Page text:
Ask a Scientist:
Freeman Dyson, retired Professor at the
Princeton Institute for Advanced Study.
The probability of a certain event is 1. This is equivalent to you being 100% sure it will happen.
With a coin toss it will fall as either heads or tails, on tossing a coin repeatedly over time this will average out so that half the time, that’s 1 in 2, it will fall as heads.
Scientists make predictions about outcomes of events according to their calculated probability level. A U.S. Environmental Protection Agency report written in 1995 by Titus and Narayanan concludes that that there is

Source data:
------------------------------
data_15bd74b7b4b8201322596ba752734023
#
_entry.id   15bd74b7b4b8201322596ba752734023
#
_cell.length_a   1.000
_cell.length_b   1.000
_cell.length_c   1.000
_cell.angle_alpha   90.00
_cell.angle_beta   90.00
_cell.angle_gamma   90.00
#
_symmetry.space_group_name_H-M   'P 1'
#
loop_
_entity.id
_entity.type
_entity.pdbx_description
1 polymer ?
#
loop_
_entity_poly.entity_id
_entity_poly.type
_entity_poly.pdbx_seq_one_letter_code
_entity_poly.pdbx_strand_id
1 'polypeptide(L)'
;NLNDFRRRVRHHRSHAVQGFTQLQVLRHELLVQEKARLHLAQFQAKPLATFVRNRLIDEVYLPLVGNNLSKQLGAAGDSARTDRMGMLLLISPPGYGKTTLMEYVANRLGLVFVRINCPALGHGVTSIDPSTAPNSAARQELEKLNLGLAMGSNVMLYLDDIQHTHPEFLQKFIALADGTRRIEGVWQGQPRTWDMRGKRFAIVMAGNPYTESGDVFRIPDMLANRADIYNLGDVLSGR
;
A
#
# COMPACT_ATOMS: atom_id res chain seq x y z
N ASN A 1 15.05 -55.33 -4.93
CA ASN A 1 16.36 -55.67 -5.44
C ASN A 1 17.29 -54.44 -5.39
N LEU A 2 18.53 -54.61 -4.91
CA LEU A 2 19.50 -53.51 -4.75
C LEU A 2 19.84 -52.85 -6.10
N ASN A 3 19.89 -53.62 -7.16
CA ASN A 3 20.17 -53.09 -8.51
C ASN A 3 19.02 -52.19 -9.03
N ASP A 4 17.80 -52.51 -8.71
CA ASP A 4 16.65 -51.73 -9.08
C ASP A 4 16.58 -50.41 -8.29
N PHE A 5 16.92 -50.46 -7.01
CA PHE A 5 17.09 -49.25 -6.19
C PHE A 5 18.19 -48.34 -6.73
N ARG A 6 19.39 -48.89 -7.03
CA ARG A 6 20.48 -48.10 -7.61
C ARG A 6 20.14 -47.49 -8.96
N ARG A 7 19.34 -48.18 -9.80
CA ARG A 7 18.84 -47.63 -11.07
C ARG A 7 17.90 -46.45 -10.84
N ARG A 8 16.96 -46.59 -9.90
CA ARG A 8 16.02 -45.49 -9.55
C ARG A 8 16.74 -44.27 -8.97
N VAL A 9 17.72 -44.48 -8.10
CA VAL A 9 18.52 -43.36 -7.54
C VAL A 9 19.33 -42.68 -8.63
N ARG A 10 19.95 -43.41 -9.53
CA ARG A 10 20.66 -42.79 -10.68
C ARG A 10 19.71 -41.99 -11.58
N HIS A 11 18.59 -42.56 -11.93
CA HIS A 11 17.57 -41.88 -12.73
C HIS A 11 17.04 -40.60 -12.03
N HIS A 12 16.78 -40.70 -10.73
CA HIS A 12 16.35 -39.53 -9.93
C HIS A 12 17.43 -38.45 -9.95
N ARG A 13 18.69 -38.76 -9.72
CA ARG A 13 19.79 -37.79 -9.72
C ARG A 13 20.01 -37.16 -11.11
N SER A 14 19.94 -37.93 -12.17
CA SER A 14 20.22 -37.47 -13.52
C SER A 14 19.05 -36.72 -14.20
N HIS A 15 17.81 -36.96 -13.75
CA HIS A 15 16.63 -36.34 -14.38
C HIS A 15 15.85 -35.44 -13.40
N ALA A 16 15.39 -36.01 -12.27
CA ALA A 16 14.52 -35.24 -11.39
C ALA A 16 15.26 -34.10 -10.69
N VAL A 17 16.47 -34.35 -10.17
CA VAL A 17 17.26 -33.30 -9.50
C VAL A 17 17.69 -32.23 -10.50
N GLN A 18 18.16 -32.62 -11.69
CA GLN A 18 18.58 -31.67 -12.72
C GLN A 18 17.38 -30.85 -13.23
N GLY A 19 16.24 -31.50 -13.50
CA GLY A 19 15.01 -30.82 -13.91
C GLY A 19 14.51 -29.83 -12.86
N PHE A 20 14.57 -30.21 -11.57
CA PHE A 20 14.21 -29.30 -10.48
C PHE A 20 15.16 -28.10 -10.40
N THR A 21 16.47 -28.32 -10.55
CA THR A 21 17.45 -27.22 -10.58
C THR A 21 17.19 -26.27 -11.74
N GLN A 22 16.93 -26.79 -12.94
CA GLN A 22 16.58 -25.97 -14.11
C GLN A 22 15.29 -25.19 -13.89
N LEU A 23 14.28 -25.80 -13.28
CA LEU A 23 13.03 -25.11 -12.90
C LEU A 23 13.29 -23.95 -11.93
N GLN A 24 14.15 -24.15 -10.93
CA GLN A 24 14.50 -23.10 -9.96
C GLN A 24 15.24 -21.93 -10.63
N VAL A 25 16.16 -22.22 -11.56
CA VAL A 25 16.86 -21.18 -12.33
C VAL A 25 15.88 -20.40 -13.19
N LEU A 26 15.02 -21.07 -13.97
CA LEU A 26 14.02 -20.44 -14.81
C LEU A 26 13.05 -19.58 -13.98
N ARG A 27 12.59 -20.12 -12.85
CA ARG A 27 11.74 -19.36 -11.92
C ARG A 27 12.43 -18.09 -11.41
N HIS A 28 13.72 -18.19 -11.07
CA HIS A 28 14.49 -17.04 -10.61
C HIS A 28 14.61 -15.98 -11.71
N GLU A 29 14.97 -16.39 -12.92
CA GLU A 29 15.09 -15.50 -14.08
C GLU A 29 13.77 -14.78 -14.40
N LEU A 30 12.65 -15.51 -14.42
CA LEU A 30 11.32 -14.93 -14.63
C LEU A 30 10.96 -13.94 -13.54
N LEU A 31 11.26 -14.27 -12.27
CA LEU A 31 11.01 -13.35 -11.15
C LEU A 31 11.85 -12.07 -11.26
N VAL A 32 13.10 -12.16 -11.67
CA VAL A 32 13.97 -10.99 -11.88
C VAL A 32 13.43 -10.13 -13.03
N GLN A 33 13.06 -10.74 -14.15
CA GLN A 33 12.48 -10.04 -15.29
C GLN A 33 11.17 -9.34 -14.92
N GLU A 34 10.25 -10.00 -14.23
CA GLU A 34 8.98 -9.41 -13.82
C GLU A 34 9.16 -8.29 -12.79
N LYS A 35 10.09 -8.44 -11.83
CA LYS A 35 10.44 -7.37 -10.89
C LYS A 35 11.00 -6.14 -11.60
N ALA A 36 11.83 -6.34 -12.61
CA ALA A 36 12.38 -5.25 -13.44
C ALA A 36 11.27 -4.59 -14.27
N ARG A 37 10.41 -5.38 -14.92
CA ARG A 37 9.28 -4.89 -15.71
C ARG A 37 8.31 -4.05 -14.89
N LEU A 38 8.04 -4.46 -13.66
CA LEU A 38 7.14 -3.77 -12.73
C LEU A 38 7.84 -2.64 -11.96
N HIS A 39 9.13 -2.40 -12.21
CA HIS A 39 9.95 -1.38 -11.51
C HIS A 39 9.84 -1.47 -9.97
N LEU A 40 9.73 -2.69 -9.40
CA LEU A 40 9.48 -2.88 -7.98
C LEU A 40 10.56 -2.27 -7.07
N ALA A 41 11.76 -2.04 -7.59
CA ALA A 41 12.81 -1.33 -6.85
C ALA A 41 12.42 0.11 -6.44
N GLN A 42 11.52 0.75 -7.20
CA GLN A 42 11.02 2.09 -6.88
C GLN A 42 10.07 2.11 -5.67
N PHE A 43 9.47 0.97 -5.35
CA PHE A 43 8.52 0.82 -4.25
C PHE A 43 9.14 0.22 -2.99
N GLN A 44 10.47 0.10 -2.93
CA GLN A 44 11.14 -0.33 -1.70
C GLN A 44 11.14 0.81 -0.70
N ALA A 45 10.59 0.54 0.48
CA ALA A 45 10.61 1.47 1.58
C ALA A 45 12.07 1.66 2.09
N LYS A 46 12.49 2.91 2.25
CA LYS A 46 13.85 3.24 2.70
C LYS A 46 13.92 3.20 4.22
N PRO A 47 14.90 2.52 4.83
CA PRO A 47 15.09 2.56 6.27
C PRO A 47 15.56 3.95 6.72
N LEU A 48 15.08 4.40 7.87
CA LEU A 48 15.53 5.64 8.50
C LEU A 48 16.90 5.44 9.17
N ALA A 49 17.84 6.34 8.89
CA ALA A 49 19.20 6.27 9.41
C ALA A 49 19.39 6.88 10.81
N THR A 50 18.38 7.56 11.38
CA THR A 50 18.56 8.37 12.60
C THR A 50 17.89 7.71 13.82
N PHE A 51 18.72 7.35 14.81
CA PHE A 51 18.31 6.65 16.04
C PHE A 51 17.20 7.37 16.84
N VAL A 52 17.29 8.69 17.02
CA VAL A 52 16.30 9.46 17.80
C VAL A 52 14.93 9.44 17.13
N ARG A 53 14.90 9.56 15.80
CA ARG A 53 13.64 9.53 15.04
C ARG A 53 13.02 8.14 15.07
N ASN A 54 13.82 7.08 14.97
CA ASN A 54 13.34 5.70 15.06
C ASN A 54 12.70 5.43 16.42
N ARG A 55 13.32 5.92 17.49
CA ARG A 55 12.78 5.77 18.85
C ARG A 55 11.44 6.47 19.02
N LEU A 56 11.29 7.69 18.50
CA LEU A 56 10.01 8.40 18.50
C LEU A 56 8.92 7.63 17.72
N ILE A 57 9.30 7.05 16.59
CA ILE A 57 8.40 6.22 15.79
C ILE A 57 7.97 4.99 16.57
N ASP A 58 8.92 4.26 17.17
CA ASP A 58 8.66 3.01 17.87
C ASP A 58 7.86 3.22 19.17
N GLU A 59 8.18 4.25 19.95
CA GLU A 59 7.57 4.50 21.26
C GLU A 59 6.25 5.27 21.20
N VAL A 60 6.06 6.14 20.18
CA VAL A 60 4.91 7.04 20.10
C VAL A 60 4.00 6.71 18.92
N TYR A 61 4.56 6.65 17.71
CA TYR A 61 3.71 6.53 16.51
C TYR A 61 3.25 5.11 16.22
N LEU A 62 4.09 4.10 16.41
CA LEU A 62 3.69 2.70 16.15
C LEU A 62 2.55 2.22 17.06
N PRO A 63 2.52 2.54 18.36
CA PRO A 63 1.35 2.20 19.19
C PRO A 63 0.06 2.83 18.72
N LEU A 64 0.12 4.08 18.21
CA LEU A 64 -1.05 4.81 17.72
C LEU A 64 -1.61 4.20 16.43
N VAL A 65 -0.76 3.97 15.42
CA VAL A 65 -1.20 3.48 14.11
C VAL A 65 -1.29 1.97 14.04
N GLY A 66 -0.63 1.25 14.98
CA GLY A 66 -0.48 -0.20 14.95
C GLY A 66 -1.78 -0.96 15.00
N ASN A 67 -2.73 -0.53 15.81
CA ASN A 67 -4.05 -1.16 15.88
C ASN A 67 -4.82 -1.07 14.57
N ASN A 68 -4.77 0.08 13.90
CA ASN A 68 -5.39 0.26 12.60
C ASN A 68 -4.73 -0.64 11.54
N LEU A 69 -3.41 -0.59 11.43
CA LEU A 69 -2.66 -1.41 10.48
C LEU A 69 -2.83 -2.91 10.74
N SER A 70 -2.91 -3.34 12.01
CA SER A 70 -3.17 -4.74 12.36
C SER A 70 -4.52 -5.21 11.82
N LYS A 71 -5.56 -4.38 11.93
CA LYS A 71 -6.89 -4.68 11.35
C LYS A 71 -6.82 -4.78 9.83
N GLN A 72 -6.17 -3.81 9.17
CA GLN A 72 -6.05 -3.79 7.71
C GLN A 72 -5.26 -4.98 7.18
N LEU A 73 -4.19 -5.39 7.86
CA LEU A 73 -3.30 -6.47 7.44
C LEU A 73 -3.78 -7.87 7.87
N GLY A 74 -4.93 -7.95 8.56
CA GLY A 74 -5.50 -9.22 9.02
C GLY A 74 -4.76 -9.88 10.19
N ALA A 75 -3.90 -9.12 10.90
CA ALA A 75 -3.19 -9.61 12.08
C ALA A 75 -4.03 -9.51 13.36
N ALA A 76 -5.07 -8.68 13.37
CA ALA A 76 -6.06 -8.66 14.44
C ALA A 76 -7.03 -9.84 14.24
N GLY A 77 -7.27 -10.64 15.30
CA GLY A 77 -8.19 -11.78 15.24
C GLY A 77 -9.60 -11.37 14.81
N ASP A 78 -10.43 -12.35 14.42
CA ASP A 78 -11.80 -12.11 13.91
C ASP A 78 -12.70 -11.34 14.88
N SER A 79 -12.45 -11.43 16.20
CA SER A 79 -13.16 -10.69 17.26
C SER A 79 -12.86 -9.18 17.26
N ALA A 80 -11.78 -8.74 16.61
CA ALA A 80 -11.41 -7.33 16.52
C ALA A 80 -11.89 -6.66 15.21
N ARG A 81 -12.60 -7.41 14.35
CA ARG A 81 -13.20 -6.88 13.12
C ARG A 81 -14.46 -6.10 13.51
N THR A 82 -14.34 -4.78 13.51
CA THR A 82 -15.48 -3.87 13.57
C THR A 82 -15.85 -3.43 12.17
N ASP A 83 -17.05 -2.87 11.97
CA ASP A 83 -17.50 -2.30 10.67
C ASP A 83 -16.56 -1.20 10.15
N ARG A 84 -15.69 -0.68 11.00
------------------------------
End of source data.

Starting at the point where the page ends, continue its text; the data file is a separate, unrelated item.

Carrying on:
- a 90 percent chance that global temperatures will rise by at least the 0.6°C warming of the twentieth century and
- a 10 percent chance that temperatures will rise more than 4°C in the next century.
Other scientists are more certain of a larger rise, Tom Wigley of the National Center for Atmospheric Research in Colorado, USA and Sarah Raper of the University of East Anglia in England reported in 2001 that there was a 90% probability of average global temperatures rising 1.7 to 4.9 degrees over the next 100 years.
Will it happen to me?